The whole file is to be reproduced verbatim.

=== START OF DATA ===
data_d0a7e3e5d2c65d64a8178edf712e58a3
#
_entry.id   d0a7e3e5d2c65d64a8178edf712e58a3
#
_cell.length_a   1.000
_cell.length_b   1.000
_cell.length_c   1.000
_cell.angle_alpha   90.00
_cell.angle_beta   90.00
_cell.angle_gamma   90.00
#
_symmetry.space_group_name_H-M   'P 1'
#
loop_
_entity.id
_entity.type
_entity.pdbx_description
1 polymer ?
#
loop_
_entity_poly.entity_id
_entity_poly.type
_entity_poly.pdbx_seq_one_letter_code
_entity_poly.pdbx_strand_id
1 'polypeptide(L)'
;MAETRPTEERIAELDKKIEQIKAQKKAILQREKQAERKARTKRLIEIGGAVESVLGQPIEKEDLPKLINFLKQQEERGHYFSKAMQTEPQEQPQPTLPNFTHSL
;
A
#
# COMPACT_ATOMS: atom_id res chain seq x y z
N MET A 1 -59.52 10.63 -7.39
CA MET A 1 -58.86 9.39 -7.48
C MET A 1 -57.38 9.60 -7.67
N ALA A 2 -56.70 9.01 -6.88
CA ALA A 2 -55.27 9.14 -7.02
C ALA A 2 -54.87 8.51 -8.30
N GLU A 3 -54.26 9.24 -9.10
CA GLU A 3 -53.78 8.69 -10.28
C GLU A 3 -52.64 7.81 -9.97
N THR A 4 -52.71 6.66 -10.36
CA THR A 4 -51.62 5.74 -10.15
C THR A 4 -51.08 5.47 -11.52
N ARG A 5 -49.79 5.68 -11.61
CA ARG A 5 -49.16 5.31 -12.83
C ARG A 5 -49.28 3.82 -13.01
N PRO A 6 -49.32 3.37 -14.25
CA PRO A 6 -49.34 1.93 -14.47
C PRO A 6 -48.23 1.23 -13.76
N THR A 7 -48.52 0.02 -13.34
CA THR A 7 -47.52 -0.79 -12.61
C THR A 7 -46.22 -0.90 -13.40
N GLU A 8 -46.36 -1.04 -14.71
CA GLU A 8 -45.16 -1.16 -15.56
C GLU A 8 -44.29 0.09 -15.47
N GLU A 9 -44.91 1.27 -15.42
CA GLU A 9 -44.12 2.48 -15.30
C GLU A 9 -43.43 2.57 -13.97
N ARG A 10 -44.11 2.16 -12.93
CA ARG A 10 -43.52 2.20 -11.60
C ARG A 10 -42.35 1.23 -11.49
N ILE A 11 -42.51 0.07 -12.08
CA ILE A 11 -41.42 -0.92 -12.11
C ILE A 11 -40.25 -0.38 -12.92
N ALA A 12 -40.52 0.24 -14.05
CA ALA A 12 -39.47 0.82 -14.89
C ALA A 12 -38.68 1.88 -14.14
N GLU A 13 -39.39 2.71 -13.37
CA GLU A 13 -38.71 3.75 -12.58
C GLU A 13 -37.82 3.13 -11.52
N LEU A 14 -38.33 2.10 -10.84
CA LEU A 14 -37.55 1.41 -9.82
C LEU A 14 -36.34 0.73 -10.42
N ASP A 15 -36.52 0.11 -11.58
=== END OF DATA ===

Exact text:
data_d0a7e3e5d2c65d64a8178edf712e58a3
#
_entry.id   d0a7e3e5d2c65d64a8178edf712e58a3
#
_cell.length_a   1.000
_cell.length_b   1.000
_cell.length_c   1.000
_cell.angle_alpha   90.00
_cell.angle_beta   90.00
_cell.angle_gamma   90.00
#
_symmetry.space_group_name_H-M   'P 1'
#
loop_
_entity.id
_entity.type
_entity.pdbx_description
1 polymer ?
#
loop_
_entity_poly.entity_id
_entity_poly.type
_entity_poly.pdbx_seq_one_letter_code
_entity_poly.pdbx_strand_id
1 'polypeptide(L)'
;MAETRPTEERIAELDKKIEQIKAQKKAILQREKQAERKARTKRLIEIGGAVESVLGQPIEKEDLPKLINFLKQQEERGHYFSKAMQTEPQEQPQPTLPNFTHSL
;
A
#
# COMPACT_ATOMS: atom_id res chain seq x y z
N MET A 1 -59.52 10.63 -7.39
CA MET A 1 -58.86 9.39 -7.48
C MET A 1 -57.38 9.60 -7.67
N ALA A 2 -56.70 9.01 -6.88
CA ALA A 2 -55.27 9.14 -7.02
C ALA A 2 -54.87 8.51 -8.30
N GLU A 3 -54.26 9.24 -9.10
CA GLU A 3 -53.78 8.69 -10.28
C GLU A 3 -52.64 7.81 -9.97
N THR A 4 -52.71 6.66 -10.36
CA THR A 4 -51.62 5.74 -10.15
C THR A 4 -51.08 5.47 -11.52
N ARG A 5 -49.79 5.68 -11.61
CA ARG A 5 -49.16 5.31 -12.83
C ARG A 5 -49.28 3.82 -13.01
N PRO A 6 -49.32 3.37 -14.25
CA PRO A 6 -49.34 1.93 -14.47
C PRO A 6 -48.23 1.23 -13.76
N THR A 7 -48.52 0.02 -13.34
CA THR A 7 -47.52 -0.79 -12.61
C THR A 7 -46.22 -0.90 -13.40
N GLU A 8 -46.36 -1.04 -14.71
CA GLU A 8 -45.16 -1.16 -15.56
C GLU A 8 -44.29 0.09 -15.47
N GLU A 9 -44.91 1.27 -15.42
CA GLU A 9 -44.12 2.48 -15.30
C GLU A 9 -43.43 2.57 -13.97
N ARG A 10 -44.11 2.16 -12.93
CA ARG A 10 -43.52 2.20 -11.60
C ARG A 10 -42.35 1.23 -11.49
N ILE A 11 -42.51 0.07 -12.08
CA ILE A 11 -41.42 -0.92 -12.11
C ILE A 11 -40.25 -0.38 -12.92
N ALA A 12 -40.52 0.24 -14.05
CA ALA A 12 -39.47 0.82 -14.89
C ALA A 12 -38.68 1.88 -14.14
N GLU A 13 -39.39 2.71 -13.37
CA GLU A 13 -38.71 3.75 -12.58
C GLU A 13 -37.82 3.13 -11.52
N LEU A 14 -38.33 2.10 -10.84
CA LEU A 14 -37.55 1.41 -9.82
C LEU A 14 -36.34 0.73 -10.42
N ASP A 15 -36.52 0.11 -11.58